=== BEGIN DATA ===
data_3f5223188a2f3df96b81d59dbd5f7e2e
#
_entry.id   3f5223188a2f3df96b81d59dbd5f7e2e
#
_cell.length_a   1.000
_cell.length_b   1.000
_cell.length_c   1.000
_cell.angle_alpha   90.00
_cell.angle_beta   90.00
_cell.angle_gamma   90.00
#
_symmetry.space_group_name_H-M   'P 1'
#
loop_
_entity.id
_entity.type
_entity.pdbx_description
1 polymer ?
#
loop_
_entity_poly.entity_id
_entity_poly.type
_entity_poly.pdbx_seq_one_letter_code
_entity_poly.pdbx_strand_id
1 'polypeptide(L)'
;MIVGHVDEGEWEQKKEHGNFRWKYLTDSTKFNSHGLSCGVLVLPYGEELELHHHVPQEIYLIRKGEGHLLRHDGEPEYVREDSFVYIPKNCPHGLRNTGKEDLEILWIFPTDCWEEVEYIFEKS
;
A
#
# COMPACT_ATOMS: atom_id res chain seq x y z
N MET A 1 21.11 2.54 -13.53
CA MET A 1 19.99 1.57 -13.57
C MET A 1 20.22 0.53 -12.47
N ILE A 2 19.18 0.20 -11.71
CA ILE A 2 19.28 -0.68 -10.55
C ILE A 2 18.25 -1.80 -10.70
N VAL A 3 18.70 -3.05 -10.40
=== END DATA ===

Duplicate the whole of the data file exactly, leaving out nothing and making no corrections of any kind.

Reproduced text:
data_3f5223188a2f3df96b81d59dbd5f7e2e
#
_entry.id   3f5223188a2f3df96b81d59dbd5f7e2e
#
_cell.length_a   1.000
_cell.length_b   1.000
_cell.length_c   1.000
_cell.angle_alpha   90.00
_cell.angle_beta   90.00
_cell.angle_gamma   90.00
#
_symmetry.space_group_name_H-M   'P 1'
#
loop_
_entity.id
_entity.type
_entity.pdbx_description
1 polymer ?
#
loop_
_entity_poly.entity_id
_entity_poly.type
_entity_poly.pdbx_seq_one_letter_code
_entity_poly.pdbx_strand_id
1 'polypeptide(L)'
;MIVGHVDEGEWEQKKEHGNFRWKYLTDSTKFNSHGLSCGVLVLPYGEELELHHHVPQEIYLIRKGEGHLLRHDGEPEYVREDSFVYIPKNCPHGLRNTGKEDLEILWIFPTDCWEEVEYIFEKS
;
A
#
# COMPACT_ATOMS: atom_id res chain seq x y z
N MET A 1 21.11 2.54 -13.53
CA MET A 1 19.99 1.57 -13.57
C MET A 1 20.22 0.53 -12.47
N ILE A 2 19.18 0.20 -11.71
CA ILE A 2 19.28 -0.68 -10.55
C ILE A 2 18.25 -1.80 -10.70
N VAL A 3 18.70 -3.05 -10.40